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 South on The Wisconsin River Road
Travels alongside the Mississippi
A trip from LaCrosse to Prairie DuChien

This is a view of the twin ribbons of the  freeway, and of a bit of the city of LaCross (the main part of the city is to the right, just out of the photograph.

A turkey vulture overflies city and freeway while patrolling for a meal. There are a number of turkey vultures, and eagles here, riding the thermals of the bluffs, and taking advantage of the abundant food supply.

An overall view of the freeway, and of a bit of the outskirts of Lacrosse. The river is a bit broken up here, and a couple of different channels can be seen.

Yet another turkey vulture can be seen looking for a meal. Form this view, it almost seems that we are in the middle of  nowhere, even though Lacrosse, and several smaller towns are just a few miles away. Lacrosse itself is just outside of the photo, to the right, and above.

A far off view of the bluffs of Wisconsin, over the Mississippi. yet another vulture hopes to find the remains of some unfortunate animal. The coming of the freeways, and the resulting road kills, must have been a real boon to the vultures.

Picking wild flowers on the Minnesota bluffs overlooking the river, and the freeway which crosses it.

Peering out from the trees and assorted foliage of the Minnesota side, and looking down the line of Wisconsin bluffs.

A long shot taken of the Wisconsin side of the river.

The roads on the Minnesota side. I am heading south toward LaCrescent, but will soon head back to LaCrosse, and take the Wisconsin side down. There was road construction going on here at the time, and I actually got lost for several hours, in Minnesota.

Heading across the river, and back into Wisconsin. The sign points the way back across into Minnesota.

The lowlands north of LaCrosse. We are headed into Onalaska, which sits right down at the river, and is subject to flooding.

These areas flood constantly, and there is some farming here on the flats. It is literally mud farming, and the fields will flood every year.

More marshes, and lowlands. The has constantly shifted throughout it's lifetime,  and has left behind many little lakes, marshes, and islets.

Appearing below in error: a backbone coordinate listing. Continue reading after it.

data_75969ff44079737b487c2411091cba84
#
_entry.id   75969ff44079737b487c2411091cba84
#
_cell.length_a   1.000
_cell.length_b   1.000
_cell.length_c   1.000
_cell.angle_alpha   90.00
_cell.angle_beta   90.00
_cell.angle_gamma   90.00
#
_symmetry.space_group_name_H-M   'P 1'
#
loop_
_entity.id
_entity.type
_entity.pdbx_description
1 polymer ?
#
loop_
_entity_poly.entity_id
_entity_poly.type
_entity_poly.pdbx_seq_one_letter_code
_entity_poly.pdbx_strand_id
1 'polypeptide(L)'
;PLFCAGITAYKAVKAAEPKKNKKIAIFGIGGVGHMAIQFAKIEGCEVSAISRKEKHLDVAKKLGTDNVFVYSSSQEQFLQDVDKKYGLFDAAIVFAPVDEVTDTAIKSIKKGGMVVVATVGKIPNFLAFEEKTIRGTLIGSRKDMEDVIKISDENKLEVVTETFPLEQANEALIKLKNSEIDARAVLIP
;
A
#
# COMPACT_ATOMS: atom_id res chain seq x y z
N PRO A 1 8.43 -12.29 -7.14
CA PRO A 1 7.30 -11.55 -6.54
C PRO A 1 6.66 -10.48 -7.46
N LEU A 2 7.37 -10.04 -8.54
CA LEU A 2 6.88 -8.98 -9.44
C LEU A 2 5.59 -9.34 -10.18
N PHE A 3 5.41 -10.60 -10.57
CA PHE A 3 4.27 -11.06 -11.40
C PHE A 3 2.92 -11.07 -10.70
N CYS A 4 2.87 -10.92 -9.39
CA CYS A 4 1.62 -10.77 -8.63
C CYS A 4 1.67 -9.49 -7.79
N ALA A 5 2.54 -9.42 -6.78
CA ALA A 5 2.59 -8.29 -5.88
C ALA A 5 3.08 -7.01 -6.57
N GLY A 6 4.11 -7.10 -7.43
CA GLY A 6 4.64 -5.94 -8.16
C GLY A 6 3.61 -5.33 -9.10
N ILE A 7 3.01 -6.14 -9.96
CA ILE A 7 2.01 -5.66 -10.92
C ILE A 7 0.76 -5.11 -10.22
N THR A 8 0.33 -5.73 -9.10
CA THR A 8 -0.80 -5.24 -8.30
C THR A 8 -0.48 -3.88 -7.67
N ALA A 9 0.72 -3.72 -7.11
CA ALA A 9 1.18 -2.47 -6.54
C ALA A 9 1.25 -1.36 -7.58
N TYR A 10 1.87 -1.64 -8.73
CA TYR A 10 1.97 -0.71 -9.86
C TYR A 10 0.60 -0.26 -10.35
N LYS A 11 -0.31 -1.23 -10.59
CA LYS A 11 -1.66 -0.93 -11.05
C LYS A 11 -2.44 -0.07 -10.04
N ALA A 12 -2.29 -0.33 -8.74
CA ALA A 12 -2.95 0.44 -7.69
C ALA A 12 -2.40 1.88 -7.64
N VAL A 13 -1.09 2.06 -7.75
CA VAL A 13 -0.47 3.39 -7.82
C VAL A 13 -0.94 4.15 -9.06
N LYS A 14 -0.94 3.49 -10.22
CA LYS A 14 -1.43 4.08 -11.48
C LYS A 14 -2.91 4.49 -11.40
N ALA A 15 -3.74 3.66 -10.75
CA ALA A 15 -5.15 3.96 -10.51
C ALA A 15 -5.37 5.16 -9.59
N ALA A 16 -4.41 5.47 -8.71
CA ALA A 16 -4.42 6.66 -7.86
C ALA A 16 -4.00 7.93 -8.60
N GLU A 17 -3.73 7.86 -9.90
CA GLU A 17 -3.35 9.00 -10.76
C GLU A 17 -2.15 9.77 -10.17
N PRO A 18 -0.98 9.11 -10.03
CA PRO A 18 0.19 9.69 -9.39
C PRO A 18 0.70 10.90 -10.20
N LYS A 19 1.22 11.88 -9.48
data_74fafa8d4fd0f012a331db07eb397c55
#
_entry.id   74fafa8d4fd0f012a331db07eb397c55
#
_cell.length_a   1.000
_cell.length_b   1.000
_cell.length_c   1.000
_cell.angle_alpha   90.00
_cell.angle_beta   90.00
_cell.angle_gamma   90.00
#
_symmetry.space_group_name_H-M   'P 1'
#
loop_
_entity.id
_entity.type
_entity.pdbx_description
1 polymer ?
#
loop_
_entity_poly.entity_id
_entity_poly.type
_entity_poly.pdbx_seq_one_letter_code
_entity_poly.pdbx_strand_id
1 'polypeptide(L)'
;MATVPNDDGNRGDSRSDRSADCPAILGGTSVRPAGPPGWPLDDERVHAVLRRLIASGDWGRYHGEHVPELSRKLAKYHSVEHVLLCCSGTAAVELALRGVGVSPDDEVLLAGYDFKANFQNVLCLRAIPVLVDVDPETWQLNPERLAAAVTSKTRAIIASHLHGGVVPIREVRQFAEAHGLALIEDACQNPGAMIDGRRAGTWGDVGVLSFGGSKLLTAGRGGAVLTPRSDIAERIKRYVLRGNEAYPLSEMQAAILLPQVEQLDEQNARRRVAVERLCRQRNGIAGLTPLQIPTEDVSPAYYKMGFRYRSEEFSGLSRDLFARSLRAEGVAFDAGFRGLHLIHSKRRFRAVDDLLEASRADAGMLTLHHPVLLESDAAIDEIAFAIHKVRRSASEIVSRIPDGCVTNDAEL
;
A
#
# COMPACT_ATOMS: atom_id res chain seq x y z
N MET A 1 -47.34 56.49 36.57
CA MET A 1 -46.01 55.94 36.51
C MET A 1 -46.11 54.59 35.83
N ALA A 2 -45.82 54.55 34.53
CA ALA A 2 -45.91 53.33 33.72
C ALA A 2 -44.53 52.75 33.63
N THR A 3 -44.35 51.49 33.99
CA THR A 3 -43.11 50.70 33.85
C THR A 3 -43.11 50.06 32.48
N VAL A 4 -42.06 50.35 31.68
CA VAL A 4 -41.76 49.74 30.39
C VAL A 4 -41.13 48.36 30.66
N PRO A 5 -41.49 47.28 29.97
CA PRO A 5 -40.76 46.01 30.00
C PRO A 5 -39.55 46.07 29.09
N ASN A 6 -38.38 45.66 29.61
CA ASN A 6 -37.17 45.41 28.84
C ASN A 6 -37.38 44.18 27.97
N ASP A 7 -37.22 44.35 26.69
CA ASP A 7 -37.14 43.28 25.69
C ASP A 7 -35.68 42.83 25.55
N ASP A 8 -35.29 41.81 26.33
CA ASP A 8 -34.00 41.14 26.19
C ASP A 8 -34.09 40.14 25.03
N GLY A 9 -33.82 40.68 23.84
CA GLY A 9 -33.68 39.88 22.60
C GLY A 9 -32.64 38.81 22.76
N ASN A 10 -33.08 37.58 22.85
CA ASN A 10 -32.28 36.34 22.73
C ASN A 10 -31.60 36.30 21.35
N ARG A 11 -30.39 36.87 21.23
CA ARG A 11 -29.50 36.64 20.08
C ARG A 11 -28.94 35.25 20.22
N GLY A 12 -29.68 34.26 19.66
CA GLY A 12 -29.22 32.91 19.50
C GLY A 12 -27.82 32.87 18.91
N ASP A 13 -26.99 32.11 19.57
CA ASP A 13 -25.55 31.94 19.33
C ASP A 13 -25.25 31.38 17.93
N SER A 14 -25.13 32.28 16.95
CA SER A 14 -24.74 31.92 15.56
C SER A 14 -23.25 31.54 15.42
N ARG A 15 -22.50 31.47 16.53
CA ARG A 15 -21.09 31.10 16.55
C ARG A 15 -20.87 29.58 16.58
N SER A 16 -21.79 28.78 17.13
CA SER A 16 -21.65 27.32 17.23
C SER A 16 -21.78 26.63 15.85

The road to Onalaska.

Back up on the river road, between Prairie Duchien, and Lacrosse. These pictures are actually in revers order. I had gone to Prairie Duchien at night, and these photos are actually of my heading north, back to Lacrosse.

The road is full of overhanging bluffs. Fortunately, these are sandstone bluffs, and would be very difficult to build on, particularly for structures of any size. What this means is that it is unlikely that the area will ever be victim to significant development.

Across a bridge spanning one of the many creeks, rivers, and marsh areas that front the river. We area now heading up into more bluffs. These will continue, without significant interruption, for another sixty miles or so.

A small farm sits on one of the few flat open areas on this part of the river road.

The road winds around a magnificent bluff, one of many. After the first few miles, such sights become so commonplace, that they  pass almost without notice.

Looking like a road up in the mountains, this section of the river road hugs a bluff on one side, and is right up against the river on the other.

The road winds, bends, climbs and falls, almost like an asphalt roller coaster, but with a view like no roller coaster ever offered.

The road climbs, and turns out of sight around a bluffs. Who can say what is around the next bend?

Small towns, and the occasional rest stop, or store appear from time to time. The bluff area is rather undeveloped, and it is unlikely that it will ever support a large population. The open areas to the north, and particularly to the south are different, but these areas of bluffs, and winding roads are as they were decades ago.


The river widens out and begins to look almost like a lake here.

Back to LaCrosse and Dresbach
Forward to Prairie DuChien